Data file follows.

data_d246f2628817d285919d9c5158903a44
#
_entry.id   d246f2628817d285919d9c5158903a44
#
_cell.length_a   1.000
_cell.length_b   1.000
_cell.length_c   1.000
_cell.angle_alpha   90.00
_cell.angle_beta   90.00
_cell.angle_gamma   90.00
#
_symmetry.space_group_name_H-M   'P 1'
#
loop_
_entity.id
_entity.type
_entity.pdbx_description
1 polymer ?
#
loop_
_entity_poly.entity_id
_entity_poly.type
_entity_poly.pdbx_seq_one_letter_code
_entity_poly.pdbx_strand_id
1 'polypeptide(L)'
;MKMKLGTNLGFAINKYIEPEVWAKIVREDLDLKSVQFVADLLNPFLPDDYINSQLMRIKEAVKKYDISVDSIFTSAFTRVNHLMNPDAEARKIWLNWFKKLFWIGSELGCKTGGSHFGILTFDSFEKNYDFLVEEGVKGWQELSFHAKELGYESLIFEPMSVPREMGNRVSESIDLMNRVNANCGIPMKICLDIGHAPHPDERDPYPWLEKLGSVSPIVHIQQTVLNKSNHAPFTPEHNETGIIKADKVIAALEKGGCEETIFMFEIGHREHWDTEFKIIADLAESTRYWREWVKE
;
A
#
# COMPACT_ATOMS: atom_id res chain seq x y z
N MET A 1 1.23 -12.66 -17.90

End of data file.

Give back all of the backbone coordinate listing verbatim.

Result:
data_d246f2628817d285919d9c5158903a44
#
_entry.id   d246f2628817d285919d9c5158903a44
#
_cell.length_a   1.000
_cell.length_b   1.000
_cell.length_c   1.000
_cell.angle_alpha   90.00
_cell.angle_beta   90.00
_cell.angle_gamma   90.00
#
_symmetry.space_group_name_H-M   'P 1'
#
loop_
_entity.id
_entity.type
_entity.pdbx_description
1 polymer ?
#
loop_
_entity_poly.entity_id
_entity_poly.type
_entity_poly.pdbx_seq_one_letter_code
_entity_poly.pdbx_strand_id
1 'polypeptide(L)'
;MKMKLGTNLGFAINKYIEPEVWAKIVREDLDLKSVQFVADLLNPFLPDDYINSQLMRIKEAVKKYDISVDSIFTSAFTRVNHLMNPDAEARKIWLNWFKKLFWIGSELGCKTGGSHFGILTFDSFEKNYDFLVEEGVKGWQELSFHAKELGYESLIFEPMSVPREMGNRVSESIDLMNRVNANCGIPMKICLDIGHAPHPDERDPYPWLEKLGSVSPIVHIQQTVLNKSNHAPFTPEHNETGIIKADKVIAALEKGGCEETIFMFEIGHREHWDTEFKIIADLAESTRYWREWVKE
;
A
#
# COMPACT_ATOMS: atom_id res chain seq x y z
N MET A 1 1.23 -12.66 -17.90